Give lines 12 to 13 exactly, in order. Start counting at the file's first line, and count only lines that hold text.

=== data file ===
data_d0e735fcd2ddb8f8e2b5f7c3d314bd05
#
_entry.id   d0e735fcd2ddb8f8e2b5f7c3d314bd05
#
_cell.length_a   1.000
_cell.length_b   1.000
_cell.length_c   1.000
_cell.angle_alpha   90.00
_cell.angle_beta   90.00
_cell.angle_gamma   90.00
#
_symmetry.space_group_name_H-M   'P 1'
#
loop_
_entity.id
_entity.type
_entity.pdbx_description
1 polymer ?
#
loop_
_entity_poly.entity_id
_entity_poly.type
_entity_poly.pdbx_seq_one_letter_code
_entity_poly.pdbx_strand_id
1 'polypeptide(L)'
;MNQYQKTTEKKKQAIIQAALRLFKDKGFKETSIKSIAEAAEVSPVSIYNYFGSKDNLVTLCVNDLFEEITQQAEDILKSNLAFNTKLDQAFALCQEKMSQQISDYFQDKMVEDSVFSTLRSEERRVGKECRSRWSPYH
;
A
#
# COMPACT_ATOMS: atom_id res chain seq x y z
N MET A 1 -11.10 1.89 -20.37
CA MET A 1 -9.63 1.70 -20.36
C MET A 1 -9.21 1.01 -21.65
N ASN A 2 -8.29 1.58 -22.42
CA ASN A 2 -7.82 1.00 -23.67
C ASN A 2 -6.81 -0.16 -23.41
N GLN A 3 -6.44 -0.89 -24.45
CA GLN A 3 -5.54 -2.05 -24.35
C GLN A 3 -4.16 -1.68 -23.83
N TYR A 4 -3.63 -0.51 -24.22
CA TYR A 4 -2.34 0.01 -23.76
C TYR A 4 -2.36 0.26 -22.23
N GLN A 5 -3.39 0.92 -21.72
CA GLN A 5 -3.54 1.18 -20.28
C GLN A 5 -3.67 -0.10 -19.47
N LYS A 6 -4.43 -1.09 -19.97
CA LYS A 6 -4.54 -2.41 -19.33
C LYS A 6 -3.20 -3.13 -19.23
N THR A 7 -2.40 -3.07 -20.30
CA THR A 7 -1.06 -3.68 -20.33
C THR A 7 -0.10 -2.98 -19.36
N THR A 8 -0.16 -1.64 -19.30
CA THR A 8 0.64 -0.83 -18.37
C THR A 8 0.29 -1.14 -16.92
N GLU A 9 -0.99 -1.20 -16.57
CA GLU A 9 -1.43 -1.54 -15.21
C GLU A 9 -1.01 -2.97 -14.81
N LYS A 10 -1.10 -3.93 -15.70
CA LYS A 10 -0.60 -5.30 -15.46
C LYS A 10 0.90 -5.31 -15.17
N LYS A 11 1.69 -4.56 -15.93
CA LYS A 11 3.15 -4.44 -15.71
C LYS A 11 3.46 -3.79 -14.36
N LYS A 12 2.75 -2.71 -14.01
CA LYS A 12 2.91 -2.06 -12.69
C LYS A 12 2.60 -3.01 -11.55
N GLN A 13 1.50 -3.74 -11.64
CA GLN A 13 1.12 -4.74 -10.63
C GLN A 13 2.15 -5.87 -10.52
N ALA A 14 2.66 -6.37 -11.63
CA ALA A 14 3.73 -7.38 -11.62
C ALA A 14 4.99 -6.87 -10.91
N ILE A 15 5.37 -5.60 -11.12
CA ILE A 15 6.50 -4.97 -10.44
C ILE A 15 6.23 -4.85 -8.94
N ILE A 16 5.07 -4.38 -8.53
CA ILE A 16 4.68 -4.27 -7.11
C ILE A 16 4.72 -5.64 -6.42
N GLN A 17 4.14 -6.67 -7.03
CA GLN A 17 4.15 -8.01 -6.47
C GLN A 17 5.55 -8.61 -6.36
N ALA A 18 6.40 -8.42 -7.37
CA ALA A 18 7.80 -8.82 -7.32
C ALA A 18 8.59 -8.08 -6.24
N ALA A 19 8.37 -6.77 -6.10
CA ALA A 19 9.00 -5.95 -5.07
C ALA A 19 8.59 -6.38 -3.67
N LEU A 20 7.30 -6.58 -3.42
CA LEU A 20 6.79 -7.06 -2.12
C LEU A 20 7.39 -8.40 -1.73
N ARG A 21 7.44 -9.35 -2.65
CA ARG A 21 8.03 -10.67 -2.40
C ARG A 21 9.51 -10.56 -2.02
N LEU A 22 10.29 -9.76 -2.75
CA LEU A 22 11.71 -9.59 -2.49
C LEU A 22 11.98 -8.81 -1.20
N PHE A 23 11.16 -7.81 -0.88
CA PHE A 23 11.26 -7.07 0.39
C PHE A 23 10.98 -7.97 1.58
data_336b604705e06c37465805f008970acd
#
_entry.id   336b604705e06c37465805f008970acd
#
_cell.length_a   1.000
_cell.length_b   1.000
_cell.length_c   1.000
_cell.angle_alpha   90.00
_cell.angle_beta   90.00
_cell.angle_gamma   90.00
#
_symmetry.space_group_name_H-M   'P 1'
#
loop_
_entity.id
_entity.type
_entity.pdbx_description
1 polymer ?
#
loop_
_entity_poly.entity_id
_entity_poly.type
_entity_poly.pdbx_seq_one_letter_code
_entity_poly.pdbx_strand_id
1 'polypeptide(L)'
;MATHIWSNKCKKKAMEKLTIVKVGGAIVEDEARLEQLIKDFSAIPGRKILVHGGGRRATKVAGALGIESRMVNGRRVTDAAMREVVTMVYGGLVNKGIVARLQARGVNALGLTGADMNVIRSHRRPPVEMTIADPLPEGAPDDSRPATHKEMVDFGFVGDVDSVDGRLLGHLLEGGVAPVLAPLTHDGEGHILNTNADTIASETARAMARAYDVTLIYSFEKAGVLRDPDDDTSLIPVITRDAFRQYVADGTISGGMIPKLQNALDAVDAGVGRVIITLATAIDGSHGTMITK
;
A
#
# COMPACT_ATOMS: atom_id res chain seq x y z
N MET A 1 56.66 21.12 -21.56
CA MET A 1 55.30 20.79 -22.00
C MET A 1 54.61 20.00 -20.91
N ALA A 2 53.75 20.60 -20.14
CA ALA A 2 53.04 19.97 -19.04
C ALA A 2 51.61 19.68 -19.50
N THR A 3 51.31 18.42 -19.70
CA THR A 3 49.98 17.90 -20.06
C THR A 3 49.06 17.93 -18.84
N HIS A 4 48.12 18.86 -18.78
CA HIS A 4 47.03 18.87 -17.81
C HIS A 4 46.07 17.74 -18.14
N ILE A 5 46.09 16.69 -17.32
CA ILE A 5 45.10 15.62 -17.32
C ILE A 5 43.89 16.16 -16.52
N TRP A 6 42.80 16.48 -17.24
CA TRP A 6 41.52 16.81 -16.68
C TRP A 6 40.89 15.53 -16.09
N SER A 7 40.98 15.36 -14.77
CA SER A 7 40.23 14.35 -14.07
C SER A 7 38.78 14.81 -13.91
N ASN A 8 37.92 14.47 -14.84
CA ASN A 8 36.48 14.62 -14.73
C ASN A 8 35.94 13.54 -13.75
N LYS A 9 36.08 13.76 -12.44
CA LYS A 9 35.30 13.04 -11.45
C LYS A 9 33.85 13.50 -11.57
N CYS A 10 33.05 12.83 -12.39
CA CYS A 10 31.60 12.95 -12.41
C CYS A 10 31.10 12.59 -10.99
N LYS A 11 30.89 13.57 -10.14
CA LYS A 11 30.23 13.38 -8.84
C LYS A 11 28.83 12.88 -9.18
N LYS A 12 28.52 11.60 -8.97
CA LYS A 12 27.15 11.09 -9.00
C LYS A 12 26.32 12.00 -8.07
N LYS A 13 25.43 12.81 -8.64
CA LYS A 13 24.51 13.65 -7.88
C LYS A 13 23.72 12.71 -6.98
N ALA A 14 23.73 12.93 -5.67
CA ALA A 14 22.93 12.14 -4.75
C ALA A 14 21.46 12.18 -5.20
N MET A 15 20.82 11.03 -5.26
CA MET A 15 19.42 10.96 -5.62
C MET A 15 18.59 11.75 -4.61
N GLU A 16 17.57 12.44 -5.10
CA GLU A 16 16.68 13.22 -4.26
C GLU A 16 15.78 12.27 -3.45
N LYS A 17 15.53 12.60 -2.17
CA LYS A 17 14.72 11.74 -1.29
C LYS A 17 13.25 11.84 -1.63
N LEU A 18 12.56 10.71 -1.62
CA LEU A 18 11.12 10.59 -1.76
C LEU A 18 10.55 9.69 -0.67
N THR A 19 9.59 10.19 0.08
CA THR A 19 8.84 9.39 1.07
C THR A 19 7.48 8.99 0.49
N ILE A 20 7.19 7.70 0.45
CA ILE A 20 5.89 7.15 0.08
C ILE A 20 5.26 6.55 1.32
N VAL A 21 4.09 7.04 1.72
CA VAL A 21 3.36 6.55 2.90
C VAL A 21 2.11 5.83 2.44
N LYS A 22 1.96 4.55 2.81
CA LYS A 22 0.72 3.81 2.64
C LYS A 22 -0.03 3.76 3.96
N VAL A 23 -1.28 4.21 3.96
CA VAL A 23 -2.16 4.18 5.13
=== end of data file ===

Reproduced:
_symmetry.space_group_name_H-M   'P 1'
#